“We believe in the personal, bodily and glorious return of our Lord Jesus Christ. The coming of Christ, at a time known only to God, demands constant expectancy and, as our blessed hope, motivates the believer to godly living, sacrificial service and energetic mission.”
First Free’s Paul Geddes will teach about this and related topics during the next two Sunday Evening Praise services, Sept. 29 and Oct. 6. The services begin at 6 p.m. in the Chapel.
For our church, adopting this change requires approval by the congregation — which is why the old version still appears on our website. Discussion and a vote are planned for the next Meeting of the Members, Feb. 23.
For background on the EFCA change, which was supported by 79 percent of the delegates, here are two helpful resources:
An article by Greg Strand, EFCA executive director of theology and credentialing, also points to several other articles that help explain the change and the reasoning.
Christianity Today’s Quick to Listen podcast addresses the issue and the related conversation that’s been taking place in the wider evangelical world.
Our current sermon series plays off this book. We are recommending it for Life Groups and for anyone who wants to dig further into the question of what community looks like for 21st century Christians. The chapters are simple and relatable. Willis includes practical suggestions on how to put principles into action.
This past Sunday, Pastor Luke referenced Willis’ chapter, “Your Best at the Table.” First Free Rockford offers a free, online spiritual gifts assessment. This is an excellent starting point if you’re not sure where you fit. But, as Pastor Luke mentioned, it’s a starting point, not a final conclusion. Willis writes:
“The best tool for discerning your spiritual gifts is not a test, but the body of Christ. There you will find out what you bring to the table. As others to speak into your life and be willing to listen to their insight. Ask them to observe where they see God using you most significantly.” (page 72)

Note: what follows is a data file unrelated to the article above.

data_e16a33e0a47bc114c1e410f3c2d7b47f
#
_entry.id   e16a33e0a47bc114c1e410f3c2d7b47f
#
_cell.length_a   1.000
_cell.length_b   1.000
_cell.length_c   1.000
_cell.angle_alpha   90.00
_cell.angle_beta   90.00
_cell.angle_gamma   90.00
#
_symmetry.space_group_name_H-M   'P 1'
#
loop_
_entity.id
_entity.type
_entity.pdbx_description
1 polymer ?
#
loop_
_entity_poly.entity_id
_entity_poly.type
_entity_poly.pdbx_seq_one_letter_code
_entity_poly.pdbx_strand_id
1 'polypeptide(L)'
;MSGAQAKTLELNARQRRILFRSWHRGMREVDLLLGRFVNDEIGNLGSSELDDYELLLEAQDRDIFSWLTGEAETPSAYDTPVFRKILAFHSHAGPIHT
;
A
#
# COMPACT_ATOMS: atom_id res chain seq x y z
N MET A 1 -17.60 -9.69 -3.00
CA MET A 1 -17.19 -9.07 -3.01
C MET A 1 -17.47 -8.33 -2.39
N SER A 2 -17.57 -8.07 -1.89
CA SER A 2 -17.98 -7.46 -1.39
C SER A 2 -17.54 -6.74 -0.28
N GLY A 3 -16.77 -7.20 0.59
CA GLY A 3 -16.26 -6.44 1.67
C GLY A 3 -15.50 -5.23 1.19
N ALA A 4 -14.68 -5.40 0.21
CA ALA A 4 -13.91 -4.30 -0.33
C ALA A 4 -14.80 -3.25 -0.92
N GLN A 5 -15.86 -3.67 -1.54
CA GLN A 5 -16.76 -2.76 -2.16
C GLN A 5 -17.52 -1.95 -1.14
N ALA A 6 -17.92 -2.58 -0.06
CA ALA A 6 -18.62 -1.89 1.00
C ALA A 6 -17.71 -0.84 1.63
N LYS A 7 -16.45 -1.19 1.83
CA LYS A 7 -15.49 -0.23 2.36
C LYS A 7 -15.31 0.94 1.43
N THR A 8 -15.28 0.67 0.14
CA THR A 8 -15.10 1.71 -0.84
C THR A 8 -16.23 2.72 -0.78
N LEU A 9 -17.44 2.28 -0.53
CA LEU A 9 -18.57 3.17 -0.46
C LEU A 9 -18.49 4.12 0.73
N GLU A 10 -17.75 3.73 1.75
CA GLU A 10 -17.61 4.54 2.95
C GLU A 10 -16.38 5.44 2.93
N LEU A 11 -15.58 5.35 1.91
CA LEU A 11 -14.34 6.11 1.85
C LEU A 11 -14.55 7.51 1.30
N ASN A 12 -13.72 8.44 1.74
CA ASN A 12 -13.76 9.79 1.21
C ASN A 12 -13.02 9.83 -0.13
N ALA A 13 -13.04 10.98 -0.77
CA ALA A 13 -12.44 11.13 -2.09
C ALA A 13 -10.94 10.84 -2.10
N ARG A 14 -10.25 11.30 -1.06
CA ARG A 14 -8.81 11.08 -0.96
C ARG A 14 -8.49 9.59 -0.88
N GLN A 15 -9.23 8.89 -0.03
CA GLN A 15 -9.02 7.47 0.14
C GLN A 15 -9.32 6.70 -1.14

The book is available in The Scroll Resource Center for $8, which is better than you can do onAmazon. There’s also a freeLeader’s Guide download available from Moody Publishers. Life groups who study this book will find unusual depth in the group questions.
Bonhoeffer was a German pastor and anti-Nazi dissident. He wrote Life Together while part of the underground Christian community during World War II. Accused of being part of a plot to assassinate Adolf Hitler, Bonhoeffer was hanged in a Nazi concentration camp in 1945.
His thoughts about prayer, worship, work and service remain thoroughly relevant today. A sample:
“A Christian fellowship lives and exists by the intercession of its members for one another, or it collapses. I can no longer condemn or hate a brother for whom I pray, no matter how much trouble he causes me. His face, that hitherto may have been strange and intolerable to me, is transformed in intercession into the countenance of a brother for whom Christ died, the face of a forgiven sinner.”
For kids: Go deeper into science with …
Indescribable: 100 Devotions About God and Science by Louie Giglio.
If you and your kids or grandkids enjoyed The Amazing Chemistry Show last month at First Free, here’s a follow-up resource. The book contains fascinating facts and hands-on activities, all with a devotional approach. Topics include space, earth, animals and the human body. The regular price is $17.99 but you can get it in The Scroll for $11.99.
The Scroll Resource Center is open from 8 a.m. to noon on Sundays, 4:30 to 8:30 p.m. on Wednesdays, and 9 a.m. to 2 p.m. on Thursdays.